The next blog post will examine another difficult medical history.


bazza said...

The level of resistance and opposition to the MMR vaccine is still very prevalent today, sadly. It has long been the case that we fear what we don't understand and the health of our children is an emotional issue so it is perhaps understandable. However, the efficacy has been proved beyond any doubt. The need for compulsory vaccine is a result of the resistance to parents.
CLICK HERE for Bazza’s less-frequent Blog ‘To Discover Ice’

Andrew said...

Anti vaccine. Anti fluoride. I have no time for any of them, and while science can get things wrong, and certainly the British Medical Journal or Lancet were wrong when they published the findings of the charlatan Wakefield, I put my trust in medical science.

Was it Jenner who noticed that milkmaids, the milkers of cows were resistant to smallpox?

It was very brave of the government of 1853 to order all children to be vaccinated and such a shame the penalties were removed, but in Australia, they are back.

Joseph said...

Medical researchers and practitioners were totally devoted to improving community health. Naturally there were mistakes made but the end goal was never lost.

Hels said...


I suppose some parents will take their children into hiding if vaccinations are made compulsory. But the Health Dept would then have to check every child starting kindergarten and primary school to ensure that unvaccinated children are not allowed to enter any place where healthy children gather. The Australian Child Health study of 2017 found most Australian children (95%) were fully vaccinated but I would not have wanted my children to be mingling with the other 5% at school or in the playgrounds.

Hels said...


Edward Jenner was indeed the young country lad who head a milkmaid boast "I shall never have smallpox for I have had cowpox. I shall never have an ugly pockmarked face." If the story was true, he remembered the details until he was old enough to study their implications.

Peter Curson wrote: Between 1789 and 1917, Australia experienced at least 15 epidemics of smallpox with case fatality rates of up to 30%. After 1853 all Australian colonies with the exception of NSW and Qld passed compulsory smallpox vaccination acts, but only in Vic and S.A was the legislation pursued with any vigour. Even during the 1913-17 smallpox outbreak in NSW when 500 000+ sought vaccination, attempts to pass a compulsory vaccination bill through the NSW Parliament foundered.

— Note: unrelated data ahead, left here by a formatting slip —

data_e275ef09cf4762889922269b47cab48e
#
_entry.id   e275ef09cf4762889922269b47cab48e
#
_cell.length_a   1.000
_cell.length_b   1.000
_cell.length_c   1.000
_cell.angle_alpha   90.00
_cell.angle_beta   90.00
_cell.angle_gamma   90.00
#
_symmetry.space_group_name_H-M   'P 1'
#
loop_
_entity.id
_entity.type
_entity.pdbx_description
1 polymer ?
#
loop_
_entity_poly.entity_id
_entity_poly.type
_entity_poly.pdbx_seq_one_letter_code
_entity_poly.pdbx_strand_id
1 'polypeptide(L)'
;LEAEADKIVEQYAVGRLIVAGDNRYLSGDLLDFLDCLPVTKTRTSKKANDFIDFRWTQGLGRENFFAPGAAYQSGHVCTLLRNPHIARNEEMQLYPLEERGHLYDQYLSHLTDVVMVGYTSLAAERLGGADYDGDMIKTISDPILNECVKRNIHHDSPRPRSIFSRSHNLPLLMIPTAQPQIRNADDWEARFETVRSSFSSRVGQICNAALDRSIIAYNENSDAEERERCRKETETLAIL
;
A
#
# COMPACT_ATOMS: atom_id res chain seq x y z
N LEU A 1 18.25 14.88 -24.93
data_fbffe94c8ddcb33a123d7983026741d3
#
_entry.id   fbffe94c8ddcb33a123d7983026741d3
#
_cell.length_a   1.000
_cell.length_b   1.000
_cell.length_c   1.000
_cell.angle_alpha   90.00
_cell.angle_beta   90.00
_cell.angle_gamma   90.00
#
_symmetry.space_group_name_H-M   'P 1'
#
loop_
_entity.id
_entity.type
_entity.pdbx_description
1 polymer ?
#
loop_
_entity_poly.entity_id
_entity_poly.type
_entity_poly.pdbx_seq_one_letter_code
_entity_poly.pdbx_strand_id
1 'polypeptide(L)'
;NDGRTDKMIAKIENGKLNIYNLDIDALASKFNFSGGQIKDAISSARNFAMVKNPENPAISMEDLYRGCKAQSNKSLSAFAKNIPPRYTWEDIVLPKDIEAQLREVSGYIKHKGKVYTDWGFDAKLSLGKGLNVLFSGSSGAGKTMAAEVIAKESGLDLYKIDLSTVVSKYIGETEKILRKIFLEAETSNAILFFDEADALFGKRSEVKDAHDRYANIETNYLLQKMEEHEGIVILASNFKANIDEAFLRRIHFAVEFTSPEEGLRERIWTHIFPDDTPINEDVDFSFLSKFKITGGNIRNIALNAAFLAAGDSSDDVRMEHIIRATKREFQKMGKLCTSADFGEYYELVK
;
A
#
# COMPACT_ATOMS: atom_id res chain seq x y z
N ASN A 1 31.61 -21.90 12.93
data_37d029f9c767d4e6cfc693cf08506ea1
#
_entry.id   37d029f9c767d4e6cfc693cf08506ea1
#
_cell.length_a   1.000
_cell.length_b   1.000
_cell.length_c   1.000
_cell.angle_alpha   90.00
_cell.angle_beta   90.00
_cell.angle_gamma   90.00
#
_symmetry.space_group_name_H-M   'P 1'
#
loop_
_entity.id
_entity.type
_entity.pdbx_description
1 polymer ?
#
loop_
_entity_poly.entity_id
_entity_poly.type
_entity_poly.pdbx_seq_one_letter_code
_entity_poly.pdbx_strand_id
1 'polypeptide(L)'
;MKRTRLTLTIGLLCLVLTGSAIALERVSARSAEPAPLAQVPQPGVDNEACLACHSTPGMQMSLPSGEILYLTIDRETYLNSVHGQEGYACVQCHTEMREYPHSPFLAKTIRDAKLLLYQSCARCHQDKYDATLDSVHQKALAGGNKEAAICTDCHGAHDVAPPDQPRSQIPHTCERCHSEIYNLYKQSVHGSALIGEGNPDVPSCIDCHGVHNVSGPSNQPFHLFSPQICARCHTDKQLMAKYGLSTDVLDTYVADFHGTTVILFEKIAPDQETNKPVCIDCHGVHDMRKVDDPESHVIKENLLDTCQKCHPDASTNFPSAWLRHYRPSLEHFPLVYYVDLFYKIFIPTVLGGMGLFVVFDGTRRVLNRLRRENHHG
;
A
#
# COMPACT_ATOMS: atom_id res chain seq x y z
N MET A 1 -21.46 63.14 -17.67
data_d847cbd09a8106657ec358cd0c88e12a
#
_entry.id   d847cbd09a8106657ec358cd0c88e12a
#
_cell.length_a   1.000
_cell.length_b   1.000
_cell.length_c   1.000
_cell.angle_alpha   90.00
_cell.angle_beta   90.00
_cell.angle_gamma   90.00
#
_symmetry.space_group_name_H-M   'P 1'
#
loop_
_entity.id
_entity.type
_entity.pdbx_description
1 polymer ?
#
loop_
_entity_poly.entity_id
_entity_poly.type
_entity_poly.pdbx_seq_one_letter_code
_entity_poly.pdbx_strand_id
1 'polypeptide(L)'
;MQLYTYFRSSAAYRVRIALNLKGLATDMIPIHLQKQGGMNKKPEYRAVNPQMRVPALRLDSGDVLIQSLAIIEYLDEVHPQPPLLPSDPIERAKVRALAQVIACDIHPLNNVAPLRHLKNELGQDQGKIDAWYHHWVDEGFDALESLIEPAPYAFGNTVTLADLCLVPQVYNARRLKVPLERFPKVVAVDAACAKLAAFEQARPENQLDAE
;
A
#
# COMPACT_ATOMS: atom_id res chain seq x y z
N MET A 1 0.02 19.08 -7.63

Hels said...


I draw two conclusions from the heroic work that medical researchers did, when they were facing bitter opposition to a new medical procedure.
1. EVERY step of the process and EVERY result to the patient had to be published openly. No other scientist could have learned about the successes and failures, had it not been for the British Medical Journal, Lancet etc.
2. Once a procedure was published by one medical researcher, it then had to be repeated with other populations over and over again. Only thus could the validity and reliability of the procedures be confirmed or rejected.

mem said...

An interesting topic . its interesting to hear of early anti vaxers particularly when you consider that they saw much more often than we do now , the results of not vaccinating . I had always thought that the modern doubts stemmed from losing touch with the fragility of human life given our great health system, But no people have always been stupid and been prone to believing in conspiracy theories. Very sobering when you consider that we have a great need to act rationally with regard to Climate change !!!!

Hels said...


Yes indeed. the last serious epidemics of smallpox that I could find were in Northern Australia (1865-1870); Sweden (1873-4); the USA (1902); Nigeria (1958) etc. The worldwide vaccination campaigns against smallpox ended in 1979, apparently because the disease had been wiped off the face of the earth by then.

Unless smallpox returns again, our future debates will be about other vaccination campaigns. Whooping cough, for example, remains a major crisis in developing countries, where mass vaccination is not practised. The World Health Organisation estimated whooping cough caused 294,000 deaths in 2002.

Parnassus said...

Hello Hels, In these days of medical miracles, it is amazing that people would put their children's lives and health at risk of such deadly and hideous diseases for crackpot reasons. Just the fact that smallpox is now rare after inoculation became standard is reason enough to continue it.

This post reminds me of the one you wrote about cochlear implants, and how some people strongly objected to that miracle cure, but the anti-inoculators are even worse, insisting on their right to subject everyone to indescribable illness and danger.

Hels said...


Adults are entitled to do whatever they want to their own bodies, including jumping out of small planes without a parachute, facial scarring to look like a cat, drinking absinthe to the point of psychosis etc. So if adults have a reason to avoid inoculations for themselves, I suppose they may do so.

But children under 21 cannot make informed decisions for themselves and to subject them to possible tragedy by smallpox, whooping cough or any other preventable disease is tantamount to child abuse.